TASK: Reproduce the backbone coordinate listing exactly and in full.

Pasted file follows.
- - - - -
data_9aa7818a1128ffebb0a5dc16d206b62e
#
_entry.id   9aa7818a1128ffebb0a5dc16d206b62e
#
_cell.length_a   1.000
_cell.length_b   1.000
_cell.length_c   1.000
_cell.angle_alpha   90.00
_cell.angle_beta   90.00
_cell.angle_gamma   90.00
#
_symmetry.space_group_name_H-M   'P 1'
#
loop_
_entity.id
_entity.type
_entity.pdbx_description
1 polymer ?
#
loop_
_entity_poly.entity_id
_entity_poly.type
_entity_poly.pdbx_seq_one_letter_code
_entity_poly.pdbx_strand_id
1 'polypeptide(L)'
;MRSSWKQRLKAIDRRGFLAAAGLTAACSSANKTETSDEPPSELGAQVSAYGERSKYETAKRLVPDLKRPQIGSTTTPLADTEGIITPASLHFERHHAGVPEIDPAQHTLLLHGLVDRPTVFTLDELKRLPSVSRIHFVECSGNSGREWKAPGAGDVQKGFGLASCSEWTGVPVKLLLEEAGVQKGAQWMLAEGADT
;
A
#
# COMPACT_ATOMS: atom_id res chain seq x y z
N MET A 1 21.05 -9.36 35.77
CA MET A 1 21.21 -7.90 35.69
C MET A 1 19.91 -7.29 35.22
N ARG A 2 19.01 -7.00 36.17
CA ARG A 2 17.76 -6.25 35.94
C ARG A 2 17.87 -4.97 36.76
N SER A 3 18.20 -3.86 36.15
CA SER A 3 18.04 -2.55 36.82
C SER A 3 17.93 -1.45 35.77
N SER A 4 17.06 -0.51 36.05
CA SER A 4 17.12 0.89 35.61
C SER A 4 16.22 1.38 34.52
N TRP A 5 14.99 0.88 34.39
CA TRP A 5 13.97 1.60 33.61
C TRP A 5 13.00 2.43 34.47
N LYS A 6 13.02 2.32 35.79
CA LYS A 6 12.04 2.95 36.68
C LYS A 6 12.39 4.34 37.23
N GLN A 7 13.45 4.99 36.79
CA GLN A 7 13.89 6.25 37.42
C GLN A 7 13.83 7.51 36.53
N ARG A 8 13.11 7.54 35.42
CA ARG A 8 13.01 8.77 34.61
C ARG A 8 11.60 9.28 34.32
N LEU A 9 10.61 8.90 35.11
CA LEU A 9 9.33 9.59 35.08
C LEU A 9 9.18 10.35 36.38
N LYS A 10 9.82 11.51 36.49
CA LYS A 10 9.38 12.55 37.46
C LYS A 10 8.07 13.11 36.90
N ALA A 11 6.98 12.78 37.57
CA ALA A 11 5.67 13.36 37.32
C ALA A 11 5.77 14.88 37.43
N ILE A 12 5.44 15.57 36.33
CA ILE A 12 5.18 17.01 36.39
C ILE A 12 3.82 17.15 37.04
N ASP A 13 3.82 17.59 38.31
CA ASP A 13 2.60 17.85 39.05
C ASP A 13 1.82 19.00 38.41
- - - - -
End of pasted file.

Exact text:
data_9aa7818a1128ffebb0a5dc16d206b62e
#
_entry.id   9aa7818a1128ffebb0a5dc16d206b62e
#
_cell.length_a   1.000
_cell.length_b   1.000
_cell.length_c   1.000
_cell.angle_alpha   90.00
_cell.angle_beta   90.00
_cell.angle_gamma   90.00
#
_symmetry.space_group_name_H-M   'P 1'
#
loop_
_entity.id
_entity.type
_entity.pdbx_description
1 polymer ?
#
loop_
_entity_poly.entity_id
_entity_poly.type
_entity_poly.pdbx_seq_one_letter_code
_entity_poly.pdbx_strand_id
1 'polypeptide(L)'
;MRSSWKQRLKAIDRRGFLAAAGLTAACSSANKTETSDEPPSELGAQVSAYGERSKYETAKRLVPDLKRPQIGSTTTPLADTEGIITPASLHFERHHAGVPEIDPAQHTLLLHGLVDRPTVFTLDELKRLPSVSRIHFVECSGNSGREWKAPGAGDVQKGFGLASCSEWTGVPVKLLLEEAGVQKGAQWMLAEGADT
;
A
#
# COMPACT_ATOMS: atom_id res chain seq x y z
N MET A 1 21.05 -9.36 35.77
CA MET A 1 21.21 -7.90 35.69
C MET A 1 19.91 -7.29 35.22
N ARG A 2 19.01 -7.00 36.17
CA ARG A 2 17.76 -6.25 35.94
C ARG A 2 17.87 -4.97 36.76
N SER A 3 18.20 -3.86 36.15
CA SER A 3 18.04 -2.55 36.82
C SER A 3 17.93 -1.45 35.77
N SER A 4 17.06 -0.51 36.05
CA SER A 4 17.12 0.89 35.61
C SER A 4 16.22 1.38 34.52
N TRP A 5 14.99 0.88 34.39
CA TRP A 5 13.97 1.60 33.61
C TRP A 5 13.00 2.43 34.47
N LYS A 6 13.02 2.32 35.79
CA LYS A 6 12.04 2.95 36.68
C LYS A 6 12.39 4.34 37.23
N GLN A 7 13.45 4.99 36.79
CA GLN A 7 13.89 6.25 37.42
C GLN A 7 13.83 7.51 36.53
N ARG A 8 13.11 7.54 35.42
CA ARG A 8 13.01 8.77 34.61
C ARG A 8 11.60 9.28 34.32
N LEU A 9 10.61 8.90 35.11
CA LEU A 9 9.33 9.59 35.08
C LEU A 9 9.18 10.35 36.38
N LYS A 10 9.82 11.51 36.49
CA LYS A 10 9.38 12.55 37.46
C LYS A 10 8.07 13.11 36.90
N ALA A 11 6.98 12.78 37.57
CA ALA A 11 5.67 13.36 37.32
C ALA A 11 5.77 14.88 37.43
N ILE A 12 5.44 15.57 36.33
CA ILE A 12 5.18 17.01 36.39
C ILE A 12 3.82 17.15 37.04
N ASP A 13 3.82 17.59 38.31
CA ASP A 13 2.60 17.85 39.05
C ASP A 13 1.82 19.00 38.41